Newbridge Pfizer employee Laura Durkan crowned new Tipperary Rose

Laura vows to fight for organ donor awareness during her Tipp Rose reign

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Newbridge Pfizer employee Laura Durkan crowned new Tipperary Rose

Tipperary Rose Laura Durkan with her sister Grace and parents Anne and John

A pharmacist working in Pfizer, Newbridge, has been crowned the new Tipperary Rose.

Laura Durkan, 26, from Glenconnor, Clonmel, who lives in Newbridge during the week for work, took the title at a Thurles event over the Easter Bank Holiday weekend. She has said she will spend her reign raising awareness of organ donation, in memory of her late grandfather from Mayo, who lost his battle with kidney failure six years ago.

“I’m absolutely thrilled and feel honoured to have been selected as the Tipperary Rose while representing the Irish Kidney Association and for my timely selection at the beginning of Organ Donor Awareness Week,” said Laura.

“I hope that I can use my profile in this international competition to raise awareness about the plight of people in organ failure and the undisputable benefits of organ donation and transplantation while honouring the memory of my dear grandfather, Paddy Durkan from Ballybeg, near Ballina. I have received lots of encouragement in this goal from my parents John and Anne Durkan, my sister Grace and brother Jack as well as my employer Pfizer in Kildare and of course the Irish Kidney Association who I represented in the competition.”

Laura previously worked as a locum community pharmacist, and said she witnessed the transformational effects organ transplant can have on patients.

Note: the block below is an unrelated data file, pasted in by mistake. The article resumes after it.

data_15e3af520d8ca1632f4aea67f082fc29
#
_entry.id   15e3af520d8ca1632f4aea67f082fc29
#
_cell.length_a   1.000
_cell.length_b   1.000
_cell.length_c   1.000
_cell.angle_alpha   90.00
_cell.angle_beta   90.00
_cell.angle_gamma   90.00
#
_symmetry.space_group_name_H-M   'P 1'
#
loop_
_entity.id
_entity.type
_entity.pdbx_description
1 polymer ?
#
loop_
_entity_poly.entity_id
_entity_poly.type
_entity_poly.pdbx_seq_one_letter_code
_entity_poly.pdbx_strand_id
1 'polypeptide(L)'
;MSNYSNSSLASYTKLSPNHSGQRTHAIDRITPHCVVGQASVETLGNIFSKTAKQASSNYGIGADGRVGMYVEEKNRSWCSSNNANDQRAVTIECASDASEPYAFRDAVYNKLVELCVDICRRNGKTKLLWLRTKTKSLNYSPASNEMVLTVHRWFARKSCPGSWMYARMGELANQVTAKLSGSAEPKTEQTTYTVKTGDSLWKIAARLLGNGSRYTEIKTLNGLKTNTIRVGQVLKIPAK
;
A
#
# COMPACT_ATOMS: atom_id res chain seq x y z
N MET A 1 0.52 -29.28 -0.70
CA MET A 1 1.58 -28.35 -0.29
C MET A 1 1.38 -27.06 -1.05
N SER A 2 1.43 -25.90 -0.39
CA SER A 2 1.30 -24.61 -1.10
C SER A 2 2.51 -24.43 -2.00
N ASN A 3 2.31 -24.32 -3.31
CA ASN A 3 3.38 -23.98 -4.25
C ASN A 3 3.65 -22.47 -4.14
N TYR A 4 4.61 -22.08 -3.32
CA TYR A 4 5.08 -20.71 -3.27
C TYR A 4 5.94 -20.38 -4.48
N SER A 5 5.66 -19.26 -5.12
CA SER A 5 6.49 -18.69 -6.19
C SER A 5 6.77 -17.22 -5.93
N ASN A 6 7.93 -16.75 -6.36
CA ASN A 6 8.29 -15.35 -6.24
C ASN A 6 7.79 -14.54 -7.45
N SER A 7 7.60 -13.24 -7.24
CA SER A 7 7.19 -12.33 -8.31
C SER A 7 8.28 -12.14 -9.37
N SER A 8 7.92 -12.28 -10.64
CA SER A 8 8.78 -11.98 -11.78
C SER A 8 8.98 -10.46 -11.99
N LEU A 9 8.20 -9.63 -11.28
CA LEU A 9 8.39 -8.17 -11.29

The new Tipperary Rose Laura Durkan with her grandparents Paddy and Mary. Laura is raising awareness of organ donation in memory of her late grandfather

“Closer to home and my heart though, was my late grandfather’s kidney failure experience which has had a profound impact on myself and my family. Six years ago, my grandfather Paddy Durkan, whom I was very close to and loved dearly, passed away in his eighties following over a decade of three times weekly dialysis treatment.  

“We are grateful that the dialysis treatment kept him alive for so long. However, towards the end it took its toll and he became very sick and just didn’t have the physical or emotional will to continue the arduous treatment with its side effects, which in the final months, left him without any quality of life. He passed away peacefully two weeks after his final dialysis treatment. The medical and nursing staff who cared for him in Castlebar were outstanding in their knowledge, compassion and care for him throughout his dialysis journey.”

“It’s heartening to hear that the number of people who received organ transplants last year has increased. This can give hope to all those people who are languishing on waiting lists, and their families, hoping that they will be called for a life-saving transplant.  

“While sadly my grandfather did not get a transplant I hope that other families who have an elderly relative waiting for a kidney transplant can take heart in knowing that senior age doesn’t have to be a barrier to organ transplantation. I understand that a number of older people were among those who underwent transplants last year including many in their seventies and even one in their early eighties. I would encourage everyone of all ages to discuss organ donation with their family and let their wishes be known.”

Organ Donor Awareness week runs until April 7. To get an organ donor card, visit www.ika.ie/card, call 01 6205306 or free text the word DONOR to 50050.

Meanwhile, the search is still on for the Kildare Rose. The gala selection night will be held at the Westgrove Hotel, Clane, on May 12. To get involved, see the Kildare Rose Facebook page.